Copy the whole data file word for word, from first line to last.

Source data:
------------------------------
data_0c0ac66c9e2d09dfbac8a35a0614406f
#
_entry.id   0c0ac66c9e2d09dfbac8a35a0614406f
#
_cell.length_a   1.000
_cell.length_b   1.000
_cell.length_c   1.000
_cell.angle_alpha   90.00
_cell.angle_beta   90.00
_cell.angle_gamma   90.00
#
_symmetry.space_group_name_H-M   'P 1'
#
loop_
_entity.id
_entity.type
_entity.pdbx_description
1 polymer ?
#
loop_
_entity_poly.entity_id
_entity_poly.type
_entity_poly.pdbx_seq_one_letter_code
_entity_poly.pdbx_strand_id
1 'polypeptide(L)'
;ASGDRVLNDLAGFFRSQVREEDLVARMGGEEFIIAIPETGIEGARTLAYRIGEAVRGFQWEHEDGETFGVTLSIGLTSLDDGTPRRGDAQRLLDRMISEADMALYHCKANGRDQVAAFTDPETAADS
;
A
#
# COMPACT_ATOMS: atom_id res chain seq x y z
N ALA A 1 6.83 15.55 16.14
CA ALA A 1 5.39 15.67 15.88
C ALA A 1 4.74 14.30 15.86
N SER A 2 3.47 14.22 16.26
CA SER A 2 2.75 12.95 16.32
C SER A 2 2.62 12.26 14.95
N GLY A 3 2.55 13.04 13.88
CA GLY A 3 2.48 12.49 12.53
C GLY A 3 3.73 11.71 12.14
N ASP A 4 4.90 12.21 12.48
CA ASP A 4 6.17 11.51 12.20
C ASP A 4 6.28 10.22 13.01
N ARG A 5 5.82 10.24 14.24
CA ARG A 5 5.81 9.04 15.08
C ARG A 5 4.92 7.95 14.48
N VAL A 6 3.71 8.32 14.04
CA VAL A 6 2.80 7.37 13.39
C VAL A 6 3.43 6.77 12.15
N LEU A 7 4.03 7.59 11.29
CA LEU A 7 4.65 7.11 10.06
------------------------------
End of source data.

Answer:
data_0c0ac66c9e2d09dfbac8a35a0614406f
#
_entry.id   0c0ac66c9e2d09dfbac8a35a0614406f
#
_cell.length_a   1.000
_cell.length_b   1.000
_cell.length_c   1.000
_cell.angle_alpha   90.00
_cell.angle_beta   90.00
_cell.angle_gamma   90.00
#
_symmetry.space_group_name_H-M   'P 1'
#
loop_
_entity.id
_entity.type
_entity.pdbx_description
1 polymer ?
#
loop_
_entity_poly.entity_id
_entity_poly.type
_entity_poly.pdbx_seq_one_letter_code
_entity_poly.pdbx_strand_id
1 'polypeptide(L)'
;ASGDRVLNDLAGFFRSQVREEDLVARMGGEEFIIAIPETGIEGARTLAYRIGEAVRGFQWEHEDGETFGVTLSIGLTSLDDGTPRRGDAQRLLDRMISEADMALYHCKANGRDQVAAFTDPETAADS
;
A
#
# COMPACT_ATOMS: atom_id res chain seq x y z
N ALA A 1 6.83 15.55 16.14
CA ALA A 1 5.39 15.67 15.88
C ALA A 1 4.74 14.30 15.86
N SER A 2 3.47 14.22 16.26
CA SER A 2 2.75 12.95 16.32
C SER A 2 2.62 12.26 14.95
N GLY A 3 2.55 13.04 13.88
CA GLY A 3 2.48 12.49 12.53
C GLY A 3 3.73 11.71 12.14
N ASP A 4 4.90 12.21 12.48
CA ASP A 4 6.17 11.51 12.20
C ASP A 4 6.28 10.22 13.01
N ARG A 5 5.82 10.24 14.24
CA ARG A 5 5.81 9.04 15.08
C ARG A 5 4.92 7.95 14.48
N VAL A 6 3.71 8.32 14.04
CA VAL A 6 2.80 7.37 13.39
C VAL A 6 3.43 6.77 12.15
N LEU A 7 4.03 7.59 11.29
CA LEU A 7 4.65 7.11 10.06